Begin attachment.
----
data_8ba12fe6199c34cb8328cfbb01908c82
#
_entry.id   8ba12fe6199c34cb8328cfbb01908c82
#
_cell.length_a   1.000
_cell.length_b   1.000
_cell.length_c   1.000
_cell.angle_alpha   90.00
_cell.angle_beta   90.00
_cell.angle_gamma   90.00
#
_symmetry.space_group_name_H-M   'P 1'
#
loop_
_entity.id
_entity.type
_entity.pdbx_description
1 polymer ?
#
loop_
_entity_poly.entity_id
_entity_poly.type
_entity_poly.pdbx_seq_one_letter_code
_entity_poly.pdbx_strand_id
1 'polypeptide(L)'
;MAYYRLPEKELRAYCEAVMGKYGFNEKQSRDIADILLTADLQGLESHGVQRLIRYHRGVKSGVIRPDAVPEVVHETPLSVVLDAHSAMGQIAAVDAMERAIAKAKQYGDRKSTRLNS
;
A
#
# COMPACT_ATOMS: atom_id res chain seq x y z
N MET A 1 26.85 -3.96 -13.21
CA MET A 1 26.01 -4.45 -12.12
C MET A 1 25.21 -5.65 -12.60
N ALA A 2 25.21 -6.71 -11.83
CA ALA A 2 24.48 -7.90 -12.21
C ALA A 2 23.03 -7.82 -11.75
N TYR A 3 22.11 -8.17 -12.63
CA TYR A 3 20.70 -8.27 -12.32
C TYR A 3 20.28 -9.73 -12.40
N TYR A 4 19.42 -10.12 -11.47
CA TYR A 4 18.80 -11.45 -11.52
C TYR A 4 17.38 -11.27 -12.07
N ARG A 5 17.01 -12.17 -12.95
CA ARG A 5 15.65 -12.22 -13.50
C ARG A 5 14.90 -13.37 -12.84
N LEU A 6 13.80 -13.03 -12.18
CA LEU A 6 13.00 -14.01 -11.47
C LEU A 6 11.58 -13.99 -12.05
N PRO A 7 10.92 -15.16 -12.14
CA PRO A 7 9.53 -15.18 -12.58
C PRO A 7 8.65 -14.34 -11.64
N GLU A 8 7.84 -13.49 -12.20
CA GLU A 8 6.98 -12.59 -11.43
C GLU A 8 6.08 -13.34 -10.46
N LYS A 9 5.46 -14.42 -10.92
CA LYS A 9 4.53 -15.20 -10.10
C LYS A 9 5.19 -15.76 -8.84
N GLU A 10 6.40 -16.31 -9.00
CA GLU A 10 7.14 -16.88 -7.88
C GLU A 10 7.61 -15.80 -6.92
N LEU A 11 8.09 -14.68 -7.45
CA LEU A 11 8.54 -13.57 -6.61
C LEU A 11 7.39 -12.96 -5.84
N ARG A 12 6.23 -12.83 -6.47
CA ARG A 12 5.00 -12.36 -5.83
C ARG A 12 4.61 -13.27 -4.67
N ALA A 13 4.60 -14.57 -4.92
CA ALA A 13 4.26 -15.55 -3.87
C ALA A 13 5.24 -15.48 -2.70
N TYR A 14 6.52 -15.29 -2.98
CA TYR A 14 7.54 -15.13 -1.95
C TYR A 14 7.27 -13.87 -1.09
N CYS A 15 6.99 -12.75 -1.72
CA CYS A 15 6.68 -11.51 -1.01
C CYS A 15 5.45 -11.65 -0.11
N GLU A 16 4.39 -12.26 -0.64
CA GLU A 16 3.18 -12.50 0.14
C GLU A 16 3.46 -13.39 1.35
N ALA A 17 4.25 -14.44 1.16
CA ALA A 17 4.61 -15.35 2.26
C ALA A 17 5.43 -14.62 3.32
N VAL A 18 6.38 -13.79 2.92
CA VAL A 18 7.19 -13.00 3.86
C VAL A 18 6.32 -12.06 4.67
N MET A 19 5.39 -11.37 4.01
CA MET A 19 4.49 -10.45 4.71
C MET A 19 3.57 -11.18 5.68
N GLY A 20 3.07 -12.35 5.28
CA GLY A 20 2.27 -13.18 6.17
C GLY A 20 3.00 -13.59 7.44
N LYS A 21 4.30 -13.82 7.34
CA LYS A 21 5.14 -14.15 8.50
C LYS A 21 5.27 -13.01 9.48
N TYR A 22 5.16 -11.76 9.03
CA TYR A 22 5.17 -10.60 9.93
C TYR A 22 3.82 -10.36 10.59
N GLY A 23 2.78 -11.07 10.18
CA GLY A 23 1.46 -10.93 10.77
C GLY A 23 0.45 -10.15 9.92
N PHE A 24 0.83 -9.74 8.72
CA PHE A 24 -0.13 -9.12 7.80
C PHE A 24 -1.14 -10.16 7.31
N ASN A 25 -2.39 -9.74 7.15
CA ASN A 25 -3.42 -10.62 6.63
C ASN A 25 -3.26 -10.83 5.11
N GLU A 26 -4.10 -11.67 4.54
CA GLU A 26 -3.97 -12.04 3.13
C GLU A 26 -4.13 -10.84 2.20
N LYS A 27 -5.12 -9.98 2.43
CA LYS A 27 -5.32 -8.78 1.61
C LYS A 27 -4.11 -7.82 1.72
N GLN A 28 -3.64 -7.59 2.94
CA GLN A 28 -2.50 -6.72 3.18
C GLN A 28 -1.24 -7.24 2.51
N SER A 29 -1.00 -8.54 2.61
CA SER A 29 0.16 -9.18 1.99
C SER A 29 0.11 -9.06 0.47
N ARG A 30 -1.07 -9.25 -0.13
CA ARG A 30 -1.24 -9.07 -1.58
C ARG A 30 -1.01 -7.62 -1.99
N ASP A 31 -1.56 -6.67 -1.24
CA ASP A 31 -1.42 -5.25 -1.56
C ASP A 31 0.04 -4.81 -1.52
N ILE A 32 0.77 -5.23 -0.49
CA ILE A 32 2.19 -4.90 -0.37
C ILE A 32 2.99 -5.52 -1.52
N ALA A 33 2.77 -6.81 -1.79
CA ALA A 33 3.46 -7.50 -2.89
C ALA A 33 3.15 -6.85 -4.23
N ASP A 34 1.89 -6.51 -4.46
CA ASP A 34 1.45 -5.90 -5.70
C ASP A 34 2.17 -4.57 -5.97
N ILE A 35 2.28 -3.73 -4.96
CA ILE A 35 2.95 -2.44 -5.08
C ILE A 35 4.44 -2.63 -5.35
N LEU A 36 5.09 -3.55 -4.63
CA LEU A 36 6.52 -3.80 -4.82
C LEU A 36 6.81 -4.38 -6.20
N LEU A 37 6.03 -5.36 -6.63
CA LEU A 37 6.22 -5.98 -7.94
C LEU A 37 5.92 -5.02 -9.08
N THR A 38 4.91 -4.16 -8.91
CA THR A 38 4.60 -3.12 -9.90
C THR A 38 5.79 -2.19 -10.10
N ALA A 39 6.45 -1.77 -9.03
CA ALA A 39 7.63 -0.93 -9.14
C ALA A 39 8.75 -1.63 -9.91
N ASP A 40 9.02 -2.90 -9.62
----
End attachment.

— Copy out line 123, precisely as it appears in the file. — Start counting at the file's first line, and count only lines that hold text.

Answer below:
C ASP A 31 0.04 -4.81 -1.52